When you’re first starting out, you sometimes find yourself with questions that you’re a little embarrassed to ask. Other times, you don’t really know who to ask since you haven’t really found your footing at your new brokerage. We want to make sure you always have somewhere to turn and someone to talk to when the going gets tough. This is New Agent Lifesaver, here to help you navigate your first years as an agent.
All’s well that ends well? Maybe not in this case. One of our readers wrote in asking the big question: What do you do when you find out another agent failed to disclose major issues with the home being sold? It’s a touchy legal issue for sure, but what about ethics?
Dear Inman Basics Team,
An agent of mine has an accepted offer on a property with an outside agency. This home has a well on the property. The inspection period has passed; however, the buyers have found out that the well water recently tested poorly (non-drinkable), and the property will need a new well.
They then were given documentation stating that the current seller (who is also a Realtor) was made aware of this problem in November of 2021. The buyers obviously want to deduct the price of a new well ($20,000) from the purchase price.
The seller is saying sorry, not going to happen but we’ll gladly cancel this agreement and refund your earnest money. I know this is more of a legal issue now, but I am interested to hear your thoughts.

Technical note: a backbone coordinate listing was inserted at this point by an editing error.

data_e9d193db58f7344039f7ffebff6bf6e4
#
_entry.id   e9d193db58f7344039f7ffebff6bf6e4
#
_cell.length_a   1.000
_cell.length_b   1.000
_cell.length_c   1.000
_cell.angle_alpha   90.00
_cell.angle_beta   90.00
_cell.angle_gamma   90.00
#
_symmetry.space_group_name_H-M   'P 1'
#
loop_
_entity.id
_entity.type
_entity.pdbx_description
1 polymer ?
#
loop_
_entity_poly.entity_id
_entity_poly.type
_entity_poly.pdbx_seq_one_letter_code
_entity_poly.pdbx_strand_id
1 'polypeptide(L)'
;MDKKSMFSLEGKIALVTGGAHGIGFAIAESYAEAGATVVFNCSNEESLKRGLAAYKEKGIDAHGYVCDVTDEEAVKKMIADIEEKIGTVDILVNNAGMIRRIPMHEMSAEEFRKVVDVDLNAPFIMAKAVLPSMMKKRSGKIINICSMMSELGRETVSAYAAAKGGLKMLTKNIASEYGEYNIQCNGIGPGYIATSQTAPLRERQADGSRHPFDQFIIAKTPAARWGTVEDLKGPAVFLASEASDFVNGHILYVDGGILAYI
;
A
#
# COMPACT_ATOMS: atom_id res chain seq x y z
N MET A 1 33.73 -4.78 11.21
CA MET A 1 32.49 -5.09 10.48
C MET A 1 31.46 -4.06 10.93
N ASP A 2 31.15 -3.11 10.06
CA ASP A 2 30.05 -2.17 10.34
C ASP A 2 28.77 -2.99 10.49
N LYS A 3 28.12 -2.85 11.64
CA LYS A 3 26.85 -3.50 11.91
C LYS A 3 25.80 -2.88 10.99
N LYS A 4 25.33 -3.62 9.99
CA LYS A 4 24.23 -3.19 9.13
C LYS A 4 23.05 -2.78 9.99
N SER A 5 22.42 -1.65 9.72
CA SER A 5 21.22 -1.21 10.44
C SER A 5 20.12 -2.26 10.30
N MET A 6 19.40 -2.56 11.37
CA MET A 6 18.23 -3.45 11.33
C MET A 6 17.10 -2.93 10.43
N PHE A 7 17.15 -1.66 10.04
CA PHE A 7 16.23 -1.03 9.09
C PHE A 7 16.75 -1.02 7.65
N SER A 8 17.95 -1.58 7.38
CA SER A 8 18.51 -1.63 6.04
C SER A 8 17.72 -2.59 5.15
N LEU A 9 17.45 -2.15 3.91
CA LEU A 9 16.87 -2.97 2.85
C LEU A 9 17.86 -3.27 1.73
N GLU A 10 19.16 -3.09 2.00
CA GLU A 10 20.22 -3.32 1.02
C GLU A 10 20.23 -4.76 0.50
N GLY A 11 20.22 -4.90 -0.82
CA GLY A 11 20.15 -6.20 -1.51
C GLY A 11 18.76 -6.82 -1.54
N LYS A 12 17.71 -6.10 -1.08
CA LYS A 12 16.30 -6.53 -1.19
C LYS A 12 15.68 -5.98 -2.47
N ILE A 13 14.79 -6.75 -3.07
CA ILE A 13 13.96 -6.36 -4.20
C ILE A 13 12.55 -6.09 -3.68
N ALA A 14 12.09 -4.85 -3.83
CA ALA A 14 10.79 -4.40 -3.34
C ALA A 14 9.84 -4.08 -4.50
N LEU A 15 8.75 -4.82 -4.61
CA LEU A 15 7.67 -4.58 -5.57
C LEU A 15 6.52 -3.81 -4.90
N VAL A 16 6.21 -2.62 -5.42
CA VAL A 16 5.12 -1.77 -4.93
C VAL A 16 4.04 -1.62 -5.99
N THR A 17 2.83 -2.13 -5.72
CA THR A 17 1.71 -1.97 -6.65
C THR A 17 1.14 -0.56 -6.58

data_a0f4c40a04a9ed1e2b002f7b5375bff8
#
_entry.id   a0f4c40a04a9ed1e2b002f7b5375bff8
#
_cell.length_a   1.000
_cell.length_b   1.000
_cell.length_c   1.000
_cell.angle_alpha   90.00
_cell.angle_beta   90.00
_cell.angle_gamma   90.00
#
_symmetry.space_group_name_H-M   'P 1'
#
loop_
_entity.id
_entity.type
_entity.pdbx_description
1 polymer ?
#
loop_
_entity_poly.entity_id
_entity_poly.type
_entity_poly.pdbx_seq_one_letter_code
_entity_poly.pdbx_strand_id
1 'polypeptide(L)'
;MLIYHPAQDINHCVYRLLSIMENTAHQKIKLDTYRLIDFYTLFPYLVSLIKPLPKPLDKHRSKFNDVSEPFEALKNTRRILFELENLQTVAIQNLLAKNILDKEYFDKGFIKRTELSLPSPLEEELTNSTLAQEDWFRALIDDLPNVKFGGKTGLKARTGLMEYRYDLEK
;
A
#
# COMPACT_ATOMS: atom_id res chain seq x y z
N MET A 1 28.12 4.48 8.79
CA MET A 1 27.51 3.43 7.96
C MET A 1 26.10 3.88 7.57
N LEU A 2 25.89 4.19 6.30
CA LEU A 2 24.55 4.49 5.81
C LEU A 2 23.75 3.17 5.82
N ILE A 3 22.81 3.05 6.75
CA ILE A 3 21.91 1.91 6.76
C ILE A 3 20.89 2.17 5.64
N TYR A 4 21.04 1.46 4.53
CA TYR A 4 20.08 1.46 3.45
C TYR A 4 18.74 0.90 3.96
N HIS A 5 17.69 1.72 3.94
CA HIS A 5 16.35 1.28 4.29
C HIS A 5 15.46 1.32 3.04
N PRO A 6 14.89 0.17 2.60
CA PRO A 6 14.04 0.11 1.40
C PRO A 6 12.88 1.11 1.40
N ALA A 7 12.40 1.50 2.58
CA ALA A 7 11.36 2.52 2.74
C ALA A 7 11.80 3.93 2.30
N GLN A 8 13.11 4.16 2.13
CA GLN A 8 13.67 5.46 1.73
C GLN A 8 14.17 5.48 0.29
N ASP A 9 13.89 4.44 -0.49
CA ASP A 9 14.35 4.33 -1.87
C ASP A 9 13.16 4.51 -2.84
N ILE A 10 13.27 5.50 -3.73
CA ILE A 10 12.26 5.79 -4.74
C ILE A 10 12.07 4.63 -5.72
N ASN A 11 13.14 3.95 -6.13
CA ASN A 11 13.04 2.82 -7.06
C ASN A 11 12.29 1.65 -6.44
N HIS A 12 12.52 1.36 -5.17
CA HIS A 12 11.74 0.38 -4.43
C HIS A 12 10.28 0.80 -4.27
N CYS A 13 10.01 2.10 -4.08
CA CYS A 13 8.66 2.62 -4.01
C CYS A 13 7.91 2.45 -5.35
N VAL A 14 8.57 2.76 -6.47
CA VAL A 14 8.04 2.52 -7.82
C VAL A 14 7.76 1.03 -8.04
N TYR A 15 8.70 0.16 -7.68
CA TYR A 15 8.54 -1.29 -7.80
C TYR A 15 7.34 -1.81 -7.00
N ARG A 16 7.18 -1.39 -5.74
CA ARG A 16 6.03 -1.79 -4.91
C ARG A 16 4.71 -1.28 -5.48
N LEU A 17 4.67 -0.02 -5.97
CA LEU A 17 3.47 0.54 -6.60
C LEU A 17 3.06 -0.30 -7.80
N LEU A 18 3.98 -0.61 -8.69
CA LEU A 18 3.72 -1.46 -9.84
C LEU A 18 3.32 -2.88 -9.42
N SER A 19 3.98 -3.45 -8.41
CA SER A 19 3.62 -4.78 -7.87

PS. The seller’s disclosure of property condition state no known well issues and no other issues concerning the water were disclosed throughout the transaction. When she was made aware of the information that we obtained her response was, oh yeah I forgot about that.
Broker with broken well
Unfortunately, these issues happen more often than we care for in this business. I’d like to say it’s a rarity, but this is why the importance of inspection process is critical to protect consumers, as we can never assume the seller of the property fully discloses (whether known or not known) potential issues with the home.
What do your clients want?
First and foremost you need to listen to your clients and what they wish to pursue. If they truly still want the property, then you will need to bring an attorney on board to your team to help them achieve their goals for closing on this property. Be very careful not to give legal advice and to have a curated list of local attorneys to refer your clients to.
The real estate attorney will be able to let them know what actions they can take legally and give them an estimate of costs and their chances of being successful. I would also suggest creating a well-documented timeline with evidence of this entire transaction so that if for whatever reason the seller decided to get legal advice, you and the consumer are prepared to explain your side of the story concisely.
Proving that the agent truly “did not remember” could be a very long frustrating and potentially expensive experience.
What can be done?